Over the last 161 years, Saint Louis School has provided a strong tradition and promised a bright future for those young men who have graced the school with their presence.
From sports to politics, Saint Louis has produced some of the most successful people in their respective line of work. The faculty and staff have continued to distill that legacy into the students to this day. But what is it about Saint Louis that's so different from all the other schools of Hawaii?
I talked to Dean of Discipline Charlie Hall, an alumnus and former homicide detective for the Honolulu Police Department. From all his experiences in life, the one thing he was grateful for was being able to attend this school.
"You'll learn things here that no other school can teach," Hall said. "It made me into the man who I am today, and I was taught discipline and responsibility at a very young age."
Another tradition at Saint Louis that separates it from other schools is the close bond that students, alumni and faculty share with one another.
"The friendships I've made at Saint Louis, I keep even till this day," said alumnus and current principal Wendell Staszkow. "When you are a part of Saint Louis, it's about more than being a part of a school; it's being a part of a family."
The students come to this school as strangers and leave as brothers. Being able to sit down with both alumni, the one word I remember most emphasized by them was "discipline." The word discipline means training to act in accordance of the rules.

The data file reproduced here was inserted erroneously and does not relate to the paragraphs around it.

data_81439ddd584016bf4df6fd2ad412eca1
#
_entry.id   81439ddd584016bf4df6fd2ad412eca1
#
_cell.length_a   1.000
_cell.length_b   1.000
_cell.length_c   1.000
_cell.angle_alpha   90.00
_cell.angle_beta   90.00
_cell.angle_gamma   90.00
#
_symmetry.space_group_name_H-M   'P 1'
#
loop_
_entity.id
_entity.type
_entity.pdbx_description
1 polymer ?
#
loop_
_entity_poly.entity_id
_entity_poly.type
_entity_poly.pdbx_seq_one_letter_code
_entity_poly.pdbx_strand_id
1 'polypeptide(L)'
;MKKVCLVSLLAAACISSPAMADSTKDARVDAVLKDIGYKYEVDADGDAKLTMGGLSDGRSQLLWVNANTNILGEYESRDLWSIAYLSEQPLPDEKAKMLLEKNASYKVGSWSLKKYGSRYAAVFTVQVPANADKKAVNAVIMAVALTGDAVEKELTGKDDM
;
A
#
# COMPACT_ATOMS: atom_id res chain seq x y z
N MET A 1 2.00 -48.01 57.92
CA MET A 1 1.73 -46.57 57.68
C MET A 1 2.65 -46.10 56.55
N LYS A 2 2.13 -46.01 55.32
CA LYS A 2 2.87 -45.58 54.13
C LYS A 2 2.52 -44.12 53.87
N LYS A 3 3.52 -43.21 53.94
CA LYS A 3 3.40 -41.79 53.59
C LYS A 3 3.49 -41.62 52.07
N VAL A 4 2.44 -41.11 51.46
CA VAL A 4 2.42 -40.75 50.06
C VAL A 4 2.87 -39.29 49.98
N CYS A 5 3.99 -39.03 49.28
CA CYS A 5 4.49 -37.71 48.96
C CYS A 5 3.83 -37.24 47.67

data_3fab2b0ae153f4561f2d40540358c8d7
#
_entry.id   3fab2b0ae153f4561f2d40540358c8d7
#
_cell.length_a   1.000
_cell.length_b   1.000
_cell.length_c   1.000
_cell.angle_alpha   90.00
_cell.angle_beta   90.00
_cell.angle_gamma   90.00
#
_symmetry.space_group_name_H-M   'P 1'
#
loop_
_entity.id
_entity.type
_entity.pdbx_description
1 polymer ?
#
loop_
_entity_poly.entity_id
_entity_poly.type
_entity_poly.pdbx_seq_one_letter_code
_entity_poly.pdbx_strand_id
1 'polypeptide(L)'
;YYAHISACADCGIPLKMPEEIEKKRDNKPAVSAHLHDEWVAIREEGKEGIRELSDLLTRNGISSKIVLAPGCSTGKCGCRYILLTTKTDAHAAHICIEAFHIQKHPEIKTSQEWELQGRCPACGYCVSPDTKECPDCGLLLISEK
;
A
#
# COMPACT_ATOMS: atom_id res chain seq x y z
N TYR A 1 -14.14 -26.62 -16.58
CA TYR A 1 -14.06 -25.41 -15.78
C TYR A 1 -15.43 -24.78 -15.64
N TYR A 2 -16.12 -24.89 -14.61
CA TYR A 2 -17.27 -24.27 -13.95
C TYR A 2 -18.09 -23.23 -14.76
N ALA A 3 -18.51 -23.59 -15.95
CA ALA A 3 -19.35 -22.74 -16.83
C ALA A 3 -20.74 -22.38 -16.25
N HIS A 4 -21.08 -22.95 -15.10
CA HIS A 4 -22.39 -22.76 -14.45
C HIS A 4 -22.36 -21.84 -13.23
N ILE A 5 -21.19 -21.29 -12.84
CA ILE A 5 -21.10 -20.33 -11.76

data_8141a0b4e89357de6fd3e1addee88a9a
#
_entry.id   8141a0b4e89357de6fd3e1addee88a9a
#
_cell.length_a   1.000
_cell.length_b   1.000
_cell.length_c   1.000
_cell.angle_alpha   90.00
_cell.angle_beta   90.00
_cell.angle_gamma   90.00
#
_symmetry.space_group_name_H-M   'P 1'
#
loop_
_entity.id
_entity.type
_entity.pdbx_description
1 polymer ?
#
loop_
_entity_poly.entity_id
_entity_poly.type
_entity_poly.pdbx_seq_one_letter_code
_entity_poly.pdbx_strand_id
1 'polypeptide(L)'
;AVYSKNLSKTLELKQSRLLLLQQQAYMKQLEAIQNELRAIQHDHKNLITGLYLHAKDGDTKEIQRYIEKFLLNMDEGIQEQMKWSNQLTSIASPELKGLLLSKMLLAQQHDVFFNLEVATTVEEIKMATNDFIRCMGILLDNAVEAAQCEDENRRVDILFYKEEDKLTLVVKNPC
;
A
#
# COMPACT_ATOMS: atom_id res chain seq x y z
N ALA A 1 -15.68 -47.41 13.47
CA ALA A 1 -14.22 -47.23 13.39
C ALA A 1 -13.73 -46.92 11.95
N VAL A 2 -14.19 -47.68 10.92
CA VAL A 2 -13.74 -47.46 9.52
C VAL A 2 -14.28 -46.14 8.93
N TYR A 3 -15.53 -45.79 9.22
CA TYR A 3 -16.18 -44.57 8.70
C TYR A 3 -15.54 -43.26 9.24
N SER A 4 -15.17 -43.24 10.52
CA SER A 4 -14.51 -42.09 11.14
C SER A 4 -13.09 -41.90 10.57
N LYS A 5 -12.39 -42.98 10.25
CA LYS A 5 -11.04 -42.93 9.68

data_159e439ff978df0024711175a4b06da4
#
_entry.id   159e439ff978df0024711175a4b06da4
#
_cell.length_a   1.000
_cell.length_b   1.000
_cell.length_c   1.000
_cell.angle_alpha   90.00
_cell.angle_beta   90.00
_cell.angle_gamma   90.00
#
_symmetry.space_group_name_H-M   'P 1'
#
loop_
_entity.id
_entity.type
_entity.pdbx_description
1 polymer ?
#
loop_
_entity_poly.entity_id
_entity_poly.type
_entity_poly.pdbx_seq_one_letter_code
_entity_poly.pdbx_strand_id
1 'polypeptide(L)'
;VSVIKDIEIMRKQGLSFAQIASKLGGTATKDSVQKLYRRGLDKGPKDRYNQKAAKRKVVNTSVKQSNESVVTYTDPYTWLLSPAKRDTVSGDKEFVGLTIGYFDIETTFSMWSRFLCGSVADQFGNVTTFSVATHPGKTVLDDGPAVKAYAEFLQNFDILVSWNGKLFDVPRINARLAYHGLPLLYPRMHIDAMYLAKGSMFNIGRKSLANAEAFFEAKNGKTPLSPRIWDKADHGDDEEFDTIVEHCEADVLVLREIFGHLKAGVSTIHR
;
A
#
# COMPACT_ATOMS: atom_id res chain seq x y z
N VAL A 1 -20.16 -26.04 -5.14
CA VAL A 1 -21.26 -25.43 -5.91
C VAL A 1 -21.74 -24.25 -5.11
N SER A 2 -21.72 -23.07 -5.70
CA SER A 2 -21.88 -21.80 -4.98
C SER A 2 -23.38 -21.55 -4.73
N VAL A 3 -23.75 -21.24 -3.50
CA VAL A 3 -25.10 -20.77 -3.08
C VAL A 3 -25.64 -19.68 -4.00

The faculty is most proud of how the tradition of discipline and moral behavior continues throughout the campus even to this day. These are some of the aspects of life that Saint Louis can provide and has provided for generations.
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"If humans became extinct, what is likely to take over as the dominant animal, and why?"
"It would probably have to be the gorillas because they are a lot like humans. Gorillas have a thumb, which allows them to grab things and they can also stand upright and walk like humans."
"For land animals, it would have to be dogs because they are very intelligent animals, capable of finding shelter and food with ease. They are very kind to one another, work together in packs, which makes them a very fearful force against their predators."
"The lion would be the animal to dominate the world because it is the king of the jungle and humans are the king of the concrete jungle. In the jungle, the lion is hunted by no other except its own kind, just like humans."
'The lion has always been the king of the jungle so if ever humans were to become extinct, the lion would be most likely to take over as the world's most dominant animal. Due to their strength, number, and ability to control, it would not be difficult for them to make order."
"I believe it would have to be bears because they are good hunters and strong in numbers. They are also smart and can move quickly when needed. Bears can adapt to the weather like humans do so I think that they can outlast other animals."
"It would probably be primates because next to humans, primates are the smartest and they are also closely related to humans. The most dominant would most likely be chimpanzees because they are smart and by the time humans become extinct, they will advance in knowledge."